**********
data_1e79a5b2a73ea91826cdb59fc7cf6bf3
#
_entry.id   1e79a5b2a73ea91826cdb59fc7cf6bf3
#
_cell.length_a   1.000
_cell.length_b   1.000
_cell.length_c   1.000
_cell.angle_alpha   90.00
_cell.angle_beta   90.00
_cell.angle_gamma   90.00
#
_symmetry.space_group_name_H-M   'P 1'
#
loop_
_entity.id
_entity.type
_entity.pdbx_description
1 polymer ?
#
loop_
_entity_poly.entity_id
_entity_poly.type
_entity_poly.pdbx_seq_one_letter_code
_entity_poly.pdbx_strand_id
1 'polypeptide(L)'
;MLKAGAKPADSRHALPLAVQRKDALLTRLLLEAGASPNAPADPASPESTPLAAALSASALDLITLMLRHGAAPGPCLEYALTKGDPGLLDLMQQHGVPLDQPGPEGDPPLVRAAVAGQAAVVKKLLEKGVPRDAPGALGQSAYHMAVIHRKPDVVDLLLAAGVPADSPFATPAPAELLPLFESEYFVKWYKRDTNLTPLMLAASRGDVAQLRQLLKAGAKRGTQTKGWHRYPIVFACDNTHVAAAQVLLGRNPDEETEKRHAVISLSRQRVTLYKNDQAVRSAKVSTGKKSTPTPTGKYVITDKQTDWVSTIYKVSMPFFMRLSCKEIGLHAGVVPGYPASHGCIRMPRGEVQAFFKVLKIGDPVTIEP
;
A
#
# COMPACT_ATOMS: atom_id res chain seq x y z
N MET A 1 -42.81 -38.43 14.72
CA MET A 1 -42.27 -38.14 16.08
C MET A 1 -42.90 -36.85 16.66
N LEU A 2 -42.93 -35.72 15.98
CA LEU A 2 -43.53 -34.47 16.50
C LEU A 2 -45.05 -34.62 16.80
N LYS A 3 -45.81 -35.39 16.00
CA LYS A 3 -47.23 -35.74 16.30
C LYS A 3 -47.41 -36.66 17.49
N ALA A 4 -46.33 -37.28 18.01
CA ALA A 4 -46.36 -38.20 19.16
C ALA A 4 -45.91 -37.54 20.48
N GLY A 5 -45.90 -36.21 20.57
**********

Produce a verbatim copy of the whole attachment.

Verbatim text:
data_1e79a5b2a73ea91826cdb59fc7cf6bf3
#
_entry.id   1e79a5b2a73ea91826cdb59fc7cf6bf3
#
_cell.length_a   1.000
_cell.length_b   1.000
_cell.length_c   1.000
_cell.angle_alpha   90.00
_cell.angle_beta   90.00
_cell.angle_gamma   90.00
#
_symmetry.space_group_name_H-M   'P 1'
#
loop_
_entity.id
_entity.type
_entity.pdbx_description
1 polymer ?
#
loop_
_entity_poly.entity_id
_entity_poly.type
_entity_poly.pdbx_seq_one_letter_code
_entity_poly.pdbx_strand_id
1 'polypeptide(L)'
;MLKAGAKPADSRHALPLAVQRKDALLTRLLLEAGASPNAPADPASPESTPLAAALSASALDLITLMLRHGAAPGPCLEYALTKGDPGLLDLMQQHGVPLDQPGPEGDPPLVRAAVAGQAAVVKKLLEKGVPRDAPGALGQSAYHMAVIHRKPDVVDLLLAAGVPADSPFATPAPAELLPLFESEYFVKWYKRDTNLTPLMLAASRGDVAQLRQLLKAGAKRGTQTKGWHRYPIVFACDNTHVAAAQVLLGRNPDEETEKRHAVISLSRQRVTLYKNDQAVRSAKVSTGKKSTPTPTGKYVITDKQTDWVSTIYKVSMPFFMRLSCKEIGLHAGVVPGYPASHGCIRMPRGEVQAFFKVLKIGDPVTIEP
;
A
#
# COMPACT_ATOMS: atom_id res chain seq x y z
N MET A 1 -42.81 -38.43 14.72
CA MET A 1 -42.27 -38.14 16.08
C MET A 1 -42.90 -36.85 16.66
N LEU A 2 -42.93 -35.72 15.98
CA LEU A 2 -43.53 -34.47 16.50
C LEU A 2 -45.05 -34.62 16.80
N LYS A 3 -45.81 -35.39 16.00
CA LYS A 3 -47.23 -35.74 16.30
C LYS A 3 -47.41 -36.66 17.49
N ALA A 4 -46.33 -37.28 18.01
CA ALA A 4 -46.36 -38.20 19.16
C ALA A 4 -45.91 -37.54 20.48
N GLY A 5 -45.90 -36.21 20.57